Root on the other hand, was handed his chance to prove his credentials in the final innings at Adelaide but could not grasp it unlike his opposite counterpart. His failure to convert his two fifties into something big like Smith has been the difference between the two sides. The burden of England’s expectations was always going to be on Root in Ben Stokes’ absence and the Yorkshire man has fallen short of those to a great extent.
Similarly, Moeen Ali’s failure with both bat and ball so far in the series has been befuddling, greater so have his deficiencies with the former. He got decent starts in both innings at Brisbane but failed to convert either. He had dismal returns subsequently at Adelaide before mirroring that performance at Perth. His vulnerability to Nathan Lyon’s off-spin is now bordering on the silly with five dismissals in six innings to the Aussie spinner.
For a man known for his ability to take on spin, Moeen’s weakness to it has been shocking. Together the failure of these three batsmen has left the debutants with too much to do. Stoneman, Vince and Malan have all given a good account themselves in patches throughout the tour with the latter surprisingly being England’s best batsman so far.
However, the failures of the seniors have left the debutants with too much to do. England’s bowling will also be up for a review post the Ashes after not having set the world alight but it is in the batting department that the visitors have disappointed the most.
Australia defeated England in Perth on Monday to regain the Ashes as they took an unassailable 3-0 series lead.
Australia’s extra pace was the difference at the WACA as England’s lack of firepower was exposed.
With this, Australia have become the most successful side in Ashes history with 33 series victories compared to England’s 32 in a befitting final Test for the WACA.
Here, we look at the good and the bad of the Test.
STEVE SMITH’S EPIC DOUBLE TON
The Australian skipper is simply operating on another planet compared to the rest of the batsmen in world cricket at the moment.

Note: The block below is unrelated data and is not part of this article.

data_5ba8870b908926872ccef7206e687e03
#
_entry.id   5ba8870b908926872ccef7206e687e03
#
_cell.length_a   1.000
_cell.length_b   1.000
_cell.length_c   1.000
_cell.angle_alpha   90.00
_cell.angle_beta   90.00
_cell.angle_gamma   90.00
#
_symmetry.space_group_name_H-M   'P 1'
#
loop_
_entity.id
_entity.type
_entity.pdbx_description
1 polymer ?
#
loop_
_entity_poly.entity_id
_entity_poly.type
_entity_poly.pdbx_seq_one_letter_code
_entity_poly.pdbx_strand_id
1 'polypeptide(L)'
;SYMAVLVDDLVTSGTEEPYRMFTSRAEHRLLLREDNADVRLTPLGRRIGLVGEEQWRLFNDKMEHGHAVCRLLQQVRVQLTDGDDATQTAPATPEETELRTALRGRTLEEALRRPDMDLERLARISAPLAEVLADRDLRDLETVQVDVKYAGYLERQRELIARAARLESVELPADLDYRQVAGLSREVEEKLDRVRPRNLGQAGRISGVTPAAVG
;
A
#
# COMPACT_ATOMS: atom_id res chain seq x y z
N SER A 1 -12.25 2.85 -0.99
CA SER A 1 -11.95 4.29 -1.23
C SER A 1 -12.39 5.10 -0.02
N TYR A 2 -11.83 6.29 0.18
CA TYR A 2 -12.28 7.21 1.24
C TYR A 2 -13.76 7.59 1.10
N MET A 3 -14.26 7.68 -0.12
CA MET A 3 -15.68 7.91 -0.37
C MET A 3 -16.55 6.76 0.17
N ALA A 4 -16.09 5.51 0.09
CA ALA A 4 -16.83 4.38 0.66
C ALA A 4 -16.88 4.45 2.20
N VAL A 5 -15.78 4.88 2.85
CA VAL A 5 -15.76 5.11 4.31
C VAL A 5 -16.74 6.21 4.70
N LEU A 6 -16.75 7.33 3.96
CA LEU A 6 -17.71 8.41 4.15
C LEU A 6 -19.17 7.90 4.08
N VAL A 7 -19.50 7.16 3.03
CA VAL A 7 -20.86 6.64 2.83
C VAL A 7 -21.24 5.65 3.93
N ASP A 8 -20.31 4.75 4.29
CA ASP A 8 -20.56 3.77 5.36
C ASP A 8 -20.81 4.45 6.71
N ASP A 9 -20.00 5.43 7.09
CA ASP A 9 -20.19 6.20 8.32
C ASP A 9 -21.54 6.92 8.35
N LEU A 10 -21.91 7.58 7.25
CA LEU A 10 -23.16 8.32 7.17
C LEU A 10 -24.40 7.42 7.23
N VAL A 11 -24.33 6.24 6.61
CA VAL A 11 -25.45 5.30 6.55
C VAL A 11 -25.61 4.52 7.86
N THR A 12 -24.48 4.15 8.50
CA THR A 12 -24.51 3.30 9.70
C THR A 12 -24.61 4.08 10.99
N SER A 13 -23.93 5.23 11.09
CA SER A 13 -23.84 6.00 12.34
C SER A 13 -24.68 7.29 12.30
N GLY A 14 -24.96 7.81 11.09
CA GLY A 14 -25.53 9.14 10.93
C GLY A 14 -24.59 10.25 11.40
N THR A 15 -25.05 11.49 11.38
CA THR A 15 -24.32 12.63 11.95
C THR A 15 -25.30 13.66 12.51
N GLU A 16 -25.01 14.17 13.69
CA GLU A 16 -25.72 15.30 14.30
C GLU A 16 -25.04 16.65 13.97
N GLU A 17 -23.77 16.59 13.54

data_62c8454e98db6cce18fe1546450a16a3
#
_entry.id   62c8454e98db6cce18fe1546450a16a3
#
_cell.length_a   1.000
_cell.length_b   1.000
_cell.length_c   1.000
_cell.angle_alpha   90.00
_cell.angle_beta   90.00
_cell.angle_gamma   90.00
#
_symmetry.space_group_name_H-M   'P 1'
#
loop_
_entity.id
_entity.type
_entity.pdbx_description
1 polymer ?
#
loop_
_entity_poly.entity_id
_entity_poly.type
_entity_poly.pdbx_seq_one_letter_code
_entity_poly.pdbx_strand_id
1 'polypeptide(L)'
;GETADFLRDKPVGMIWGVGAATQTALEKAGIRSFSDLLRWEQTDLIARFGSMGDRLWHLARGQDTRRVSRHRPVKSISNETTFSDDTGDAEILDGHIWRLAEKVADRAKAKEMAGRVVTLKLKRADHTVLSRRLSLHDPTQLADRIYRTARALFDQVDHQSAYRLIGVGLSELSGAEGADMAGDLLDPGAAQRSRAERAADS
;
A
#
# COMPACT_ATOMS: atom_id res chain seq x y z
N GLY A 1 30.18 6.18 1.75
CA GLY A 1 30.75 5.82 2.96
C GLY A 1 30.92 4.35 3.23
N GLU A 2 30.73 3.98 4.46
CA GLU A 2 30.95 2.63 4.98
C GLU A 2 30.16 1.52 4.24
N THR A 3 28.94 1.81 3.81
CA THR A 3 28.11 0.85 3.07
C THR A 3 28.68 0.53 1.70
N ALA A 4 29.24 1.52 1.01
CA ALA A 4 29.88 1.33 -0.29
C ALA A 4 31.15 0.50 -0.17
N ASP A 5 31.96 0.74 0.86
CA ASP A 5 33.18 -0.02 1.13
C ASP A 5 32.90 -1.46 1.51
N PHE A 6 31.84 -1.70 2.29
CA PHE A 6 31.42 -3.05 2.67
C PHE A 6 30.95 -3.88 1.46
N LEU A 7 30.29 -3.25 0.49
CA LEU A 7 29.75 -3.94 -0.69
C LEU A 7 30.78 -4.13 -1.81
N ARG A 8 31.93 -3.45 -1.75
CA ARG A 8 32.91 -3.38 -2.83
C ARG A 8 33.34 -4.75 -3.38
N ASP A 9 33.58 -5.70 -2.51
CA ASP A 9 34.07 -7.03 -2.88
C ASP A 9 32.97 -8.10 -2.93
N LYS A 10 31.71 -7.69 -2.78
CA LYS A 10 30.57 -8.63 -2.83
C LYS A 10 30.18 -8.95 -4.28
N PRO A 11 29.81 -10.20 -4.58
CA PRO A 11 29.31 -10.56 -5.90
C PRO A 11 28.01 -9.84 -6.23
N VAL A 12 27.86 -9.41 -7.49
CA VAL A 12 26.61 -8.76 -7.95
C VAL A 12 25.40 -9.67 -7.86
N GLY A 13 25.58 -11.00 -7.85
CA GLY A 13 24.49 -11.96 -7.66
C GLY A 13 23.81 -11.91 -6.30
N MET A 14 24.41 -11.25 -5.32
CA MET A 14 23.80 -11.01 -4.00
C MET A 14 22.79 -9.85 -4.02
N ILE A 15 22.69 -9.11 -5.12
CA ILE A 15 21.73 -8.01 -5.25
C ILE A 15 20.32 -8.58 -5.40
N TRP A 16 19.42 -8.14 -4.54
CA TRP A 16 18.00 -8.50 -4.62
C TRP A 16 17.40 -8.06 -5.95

He once again was a brick wall to the English bowlers who struggled to conjure a way to get him out throughout the Test.
Smith‘s counter-attacking 239 seized the momentum from the visitors and put Australia in the driving seat despite England racking up 400 odd in their first innings.
His 22nd Test ton, and the biggest so far of his extraordinary career, was up there with one of the best Ashes innings ever played.
The Aussie’s stunning batting average of 62.32 is second only to the legendary Don Bradman’s 99.94.
What is even more staggering is that he has averaged over 72 since scoring his maiden Test ton against the same opposition in August 2013.
His 239 is the third highest by an Aussie captain in an Ashes Test, behind only Bob Simpson and Don Bradman.
MITCHELL MARSH SILENCES DOUBTERS
The Marshes are developing a habit of making critics eat their words in this series.
It was elder brother Shaun who erased questions over his surprise selection with a superb ton in the first Test at Brisbane and it was the younger Mitchell who performed the same trick in Perth.
Coming into the team on the back of a solid season in Shield cricket, Mitchell was preferred over Peter Handscomb to provide Australia with an added option in the bowling attack.
His bowling abilities seemed surplus to requirement at the WACA but it was with the bat that Marsh silenced his doubters.
The junior Marsh showed a new facet to his game with a much improved batting technique as he plundered England’s attack to all corners of the ground.
He registered his maiden Test ton and was looking good for a double-hundred before being pinned by James Anderson for 181 off just 236 deliveries.
His 301-run epic stand with the skipper for the fifth wicket was a match-winning one.
MOEEN ALI DOES A DISAPPEARING ACT
The all-rounder has been given the added responsibility as the sole England spinner in three Tests so far and his performances have paled in comparisons to those of Australia’s Nathan Lyon.
While Lyon has managed to build-up the pressure and hold one end up while also chipping away at wickets, Ali has failed at both.
His dismissal of Shaun Marsh in the match was only his third wicket in the series so far. However, more disappointing than Ali’s benign threat with the ball has been his utter failure with the bat. He was dismissed for a duck in the first innings before being dismissed for 11 in the second by Lyon.
It was the fifth time in six innings that the England all-rounder has fallen to Lyon.
The 30-year has now scored only 38 runs in his last four innings at Australia and his form has been one of the reasons for England’s shambles of a tour so far Down Under.
ALASTAIR COOK IN FREEFALL
The senior most English batsman had come under increasing fire after his failures in the first two Tests of the series.
It did not prove to get any better for the 32-year-old at Perth where he was dismissed for 7 and 17 in the two innings.
While his opening partner Mark Stoneman has displayed some grit in his debut Ashes series, Cook has been a shadow of his former self.
He was late to get his bat down to a full delivery from Mitchell Starc in the first innings and was caught and bowled by Josh Hazlewood in the second after a huge leading edge while attempting an on-drive.
His failures up top have meant that England have not had the luxury of a single good start in their six innings so far.
Only 83 runs have come off Cook’s bat in his six innings Down Under, a shocking statistic for a man of his calibre.